For the better part of the next week, all the channels on television — there were only seven — 2, 4, 5, 7, 9, 11 and 13 — had wall-to-wall coverage of the funeral. Endless replays of the assassination. The subsequent shooting of Lee Harvey Oswald. The beginning of the conspiracy theories that still swirl around this piece of history, though at this point I don’t care whodunnit 50 years ago. There are many unsolved crimes in history. Just add this to the long list.
I went to hang out with a friend. We took long walks to get away from the endless, morbid reiteration of the life and death of John F. Kennedy.
Gradually, life returned to normal, whatever that is. Lyndon Baines Johnson was in office. It was all about civil rights and Vietnam. I finished college, got married, wound up in the hospital and had my first near-death experience. There would be a lot more assassinations in the near future. Martin Luther King Jr., Bobby Kennedy, Malcolm X. I never got used to them, but I stopped being shocked. Which is shocking. It’s like getting used to people shooting children at schools. You get numb after a while.
The 1960s were not about sex, drugs, and rock n’ roll. This was the decade of war, the draft, anti-war protests, and civil rights. This is when flunking out of college meant you were going to Vietnam and maybe wouldn’t come back. Strange how quickly we forget and replace history with mythology.
November 22, 1963, was the end of our political innocence, Democrats, Republicans, everyone. An abrupt turning point. The beginning of the road we find ourselves on today.
A president — our president — had been assassinated. Kennedy wasn’t the only U.S. President to be assassinated, but he was the first in modern times. The first TV president. A young, handsome guy. Especially important to my generation, a symbol that the torch really had passed to a new generation. We took that call to arms seriously.
It’s hard for me to look at politics today, see how petty we’ve become. Kennedy’s assassination was an end and a beginning. He was the last President to get a pass on his personal life. The first president to use electronic media to win an election. It was the beginning of a political divide that keeps getting deeper.
Politics isn’t about real issues anymore. It’s all about character assassination, insinuation, innuendo, lies, and rumors. How narrow-minded and hateful we’ve become. I want to believe it will pass. Supposedly, all things do. But when? Will I be alive when it does?
POSTSCRIPT: HOW LBJ INHERITED VIETNAM BUT GOT ALL THE BLAME
The history of Vietnam is enormously complicated. It actually began with the French who invaded it and were tossed out. At that point, Eisenhower was president and he sent “advisors” in and then came Kennedy who sent in a lot more advisors who were more like troops, but it wasn’t officially a war. Actually, it was never officially a war.
It was a military “intervention” which is a war without the title. LBJ inherited the war from Kennedy and he didn’t like it, didn’t want it, wanted to get out, but all the military guys told him he couldn’t do that, so he stayed and politically, it destroyed him. Which was a pity because he was a brilliant president — everything our current Bloated Orangehead isn’t. But the good stuff – Medicare and Medicaid and the Civil Rights amendment — got lost under the gigantic mess in Vietnam.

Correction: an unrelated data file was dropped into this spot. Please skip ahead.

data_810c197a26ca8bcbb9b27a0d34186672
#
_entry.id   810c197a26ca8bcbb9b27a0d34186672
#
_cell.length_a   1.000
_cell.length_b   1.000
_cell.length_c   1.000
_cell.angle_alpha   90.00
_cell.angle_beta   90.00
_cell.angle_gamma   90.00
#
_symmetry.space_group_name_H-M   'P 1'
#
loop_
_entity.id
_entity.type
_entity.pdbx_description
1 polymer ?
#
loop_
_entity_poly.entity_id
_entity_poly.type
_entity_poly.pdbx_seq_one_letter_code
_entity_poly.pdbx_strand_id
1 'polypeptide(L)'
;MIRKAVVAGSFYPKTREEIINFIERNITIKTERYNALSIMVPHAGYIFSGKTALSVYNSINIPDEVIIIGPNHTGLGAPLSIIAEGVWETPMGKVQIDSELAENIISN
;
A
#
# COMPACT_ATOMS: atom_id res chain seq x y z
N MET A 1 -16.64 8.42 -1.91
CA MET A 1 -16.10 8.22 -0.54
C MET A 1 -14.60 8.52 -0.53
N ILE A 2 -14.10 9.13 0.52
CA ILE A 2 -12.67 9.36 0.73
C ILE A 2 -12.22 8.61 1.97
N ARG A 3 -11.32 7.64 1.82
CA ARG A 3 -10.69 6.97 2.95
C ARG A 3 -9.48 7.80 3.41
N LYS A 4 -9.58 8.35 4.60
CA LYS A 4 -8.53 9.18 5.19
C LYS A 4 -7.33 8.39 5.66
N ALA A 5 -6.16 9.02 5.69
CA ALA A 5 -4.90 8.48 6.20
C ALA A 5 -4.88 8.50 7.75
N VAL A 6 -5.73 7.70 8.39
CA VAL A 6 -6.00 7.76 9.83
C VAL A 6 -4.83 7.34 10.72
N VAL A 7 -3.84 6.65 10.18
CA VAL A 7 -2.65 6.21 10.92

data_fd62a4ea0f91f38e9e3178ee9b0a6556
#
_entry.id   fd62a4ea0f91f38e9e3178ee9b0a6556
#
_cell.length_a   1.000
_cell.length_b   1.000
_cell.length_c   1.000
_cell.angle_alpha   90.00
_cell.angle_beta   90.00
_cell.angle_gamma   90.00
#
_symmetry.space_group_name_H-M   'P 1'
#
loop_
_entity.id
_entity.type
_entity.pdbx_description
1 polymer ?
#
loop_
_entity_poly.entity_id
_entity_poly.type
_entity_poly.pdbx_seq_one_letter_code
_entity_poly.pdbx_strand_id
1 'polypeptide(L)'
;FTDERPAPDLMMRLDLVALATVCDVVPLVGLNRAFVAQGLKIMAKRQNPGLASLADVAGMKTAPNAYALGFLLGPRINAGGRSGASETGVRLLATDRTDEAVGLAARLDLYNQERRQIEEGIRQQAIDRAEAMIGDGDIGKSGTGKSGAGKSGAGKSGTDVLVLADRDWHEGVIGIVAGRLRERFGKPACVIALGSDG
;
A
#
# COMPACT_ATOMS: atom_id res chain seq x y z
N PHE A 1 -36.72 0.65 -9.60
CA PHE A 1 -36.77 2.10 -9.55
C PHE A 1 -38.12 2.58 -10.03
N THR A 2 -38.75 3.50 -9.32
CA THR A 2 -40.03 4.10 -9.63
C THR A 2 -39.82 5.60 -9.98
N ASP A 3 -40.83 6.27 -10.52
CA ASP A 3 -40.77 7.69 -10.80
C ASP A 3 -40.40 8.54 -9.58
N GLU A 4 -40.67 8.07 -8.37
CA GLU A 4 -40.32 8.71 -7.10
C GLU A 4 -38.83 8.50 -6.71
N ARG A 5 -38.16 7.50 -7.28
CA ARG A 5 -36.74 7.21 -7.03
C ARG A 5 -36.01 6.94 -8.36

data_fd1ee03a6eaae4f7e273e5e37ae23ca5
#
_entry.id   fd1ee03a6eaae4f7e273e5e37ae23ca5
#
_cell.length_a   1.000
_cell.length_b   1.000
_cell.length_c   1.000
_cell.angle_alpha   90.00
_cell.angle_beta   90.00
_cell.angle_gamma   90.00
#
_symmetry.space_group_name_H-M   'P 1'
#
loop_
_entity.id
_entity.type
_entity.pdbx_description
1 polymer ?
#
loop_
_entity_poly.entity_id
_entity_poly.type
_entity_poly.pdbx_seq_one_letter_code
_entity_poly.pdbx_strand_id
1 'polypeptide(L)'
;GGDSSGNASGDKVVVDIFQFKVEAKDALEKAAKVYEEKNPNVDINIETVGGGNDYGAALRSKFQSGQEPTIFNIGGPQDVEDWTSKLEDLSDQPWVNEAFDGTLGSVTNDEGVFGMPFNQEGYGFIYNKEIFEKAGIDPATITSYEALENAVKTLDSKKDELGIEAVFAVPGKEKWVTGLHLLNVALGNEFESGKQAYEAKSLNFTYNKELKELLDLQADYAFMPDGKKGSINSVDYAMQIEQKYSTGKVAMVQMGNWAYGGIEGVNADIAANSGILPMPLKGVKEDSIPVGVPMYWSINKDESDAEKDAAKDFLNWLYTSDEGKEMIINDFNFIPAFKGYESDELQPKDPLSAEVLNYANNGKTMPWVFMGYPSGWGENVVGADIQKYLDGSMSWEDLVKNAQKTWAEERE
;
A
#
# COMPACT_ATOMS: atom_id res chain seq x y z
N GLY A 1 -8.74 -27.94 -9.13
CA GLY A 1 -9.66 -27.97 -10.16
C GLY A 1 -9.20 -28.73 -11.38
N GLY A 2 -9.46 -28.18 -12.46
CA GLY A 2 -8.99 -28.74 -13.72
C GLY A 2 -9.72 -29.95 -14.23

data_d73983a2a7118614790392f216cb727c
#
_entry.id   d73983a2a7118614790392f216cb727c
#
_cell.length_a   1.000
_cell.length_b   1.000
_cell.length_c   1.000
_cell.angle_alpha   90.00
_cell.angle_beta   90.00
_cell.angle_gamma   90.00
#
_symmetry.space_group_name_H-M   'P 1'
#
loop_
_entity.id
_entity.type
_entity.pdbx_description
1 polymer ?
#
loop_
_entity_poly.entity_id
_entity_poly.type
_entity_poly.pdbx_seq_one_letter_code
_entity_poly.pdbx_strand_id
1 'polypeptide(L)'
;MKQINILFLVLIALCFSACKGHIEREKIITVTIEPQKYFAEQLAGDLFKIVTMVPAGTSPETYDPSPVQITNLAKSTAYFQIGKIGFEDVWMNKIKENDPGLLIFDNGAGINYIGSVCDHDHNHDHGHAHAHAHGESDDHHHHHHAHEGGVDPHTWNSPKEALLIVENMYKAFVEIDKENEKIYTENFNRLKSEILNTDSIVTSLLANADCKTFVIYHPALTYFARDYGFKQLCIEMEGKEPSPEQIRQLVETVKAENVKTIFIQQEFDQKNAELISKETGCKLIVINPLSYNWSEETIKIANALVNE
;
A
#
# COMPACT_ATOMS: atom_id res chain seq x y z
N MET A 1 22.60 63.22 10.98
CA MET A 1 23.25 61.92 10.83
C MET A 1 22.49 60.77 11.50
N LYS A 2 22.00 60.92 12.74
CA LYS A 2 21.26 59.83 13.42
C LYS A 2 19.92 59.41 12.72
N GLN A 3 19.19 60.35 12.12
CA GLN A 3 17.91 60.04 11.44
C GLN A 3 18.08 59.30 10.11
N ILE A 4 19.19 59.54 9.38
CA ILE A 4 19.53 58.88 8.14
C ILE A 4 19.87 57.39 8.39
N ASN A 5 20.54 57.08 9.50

Nixon basically won the next election by telling everyone HE would end the war, but he didn’t. In the end, he did exactly what Trump did in Syria: he declared a victory and pulled our troops out leaving thousands of Vietnamese who had fought with us to be slaughtered by the North Vietnamese — which was exactly what my mother had predicted would happen. She said that’s what we always do. We go in, and when it’s obvious we can’t “win,” we declare a victory and leave. The difference between what Nixon did and what Trump did is that there were years of pointless negotiations before we pulled out the troops and left. Otherwise, it was the same story.
There were many thousands of refugees desperate to get out of there. Israel took in a few thousand and we got our first really good Asian restaurants as a result. They were such nice people. I’m sure they still are.
I remember when we first went into Vietnam and my mother, who was politically very sharp, said “The French just got whipped there and left. What the Hell do we think WE are doing there?”
Garry actually talked to LBJ about this when he was in Vietnam. See these two stories:
He was a great president, but he buried himself in a war in which he didn’t believe. He was right. We didn’t win it or even come close to winning — and used up every bit of political clout he had to get the Civil Rights Amendment, Medicare and Medicaid passed through congress. Other than Vietnam, he was probably the first really great president since FDR. Of course, I didn’t know that at the time. No one was noticing the good stuff he was doing … just Vietnam. Since then, we’ve had endless pointless unwinnable wars and I swear, no one really cares anymore except for the guys who have to fight them and the parents who get to bury their kids. There’s much more to it.
Ken Burns did what I’ve heard is a brilliant documentary about Vietnam (PBS). I have not watched it. Too close to the reality I lived. Maybe one day I will, but not right now. I think it would just remind me of how we turned into the disaster we’ve become.
This piece started as a comment, but I’ve always felt that Vietnam is presented without any context. I don’t think most people realize LBJ didn’t start the war. No one reads history. We think everything we do is unique. Which is what happens when you don’t know the history.
Making My Home A Haven is important to me. Sharing homemaking skills. Recipes and food. Bible Studies. This is a treasure chest of goodies. So take a seat. Have a glass of tea and enjoy. You will learn all about who I am.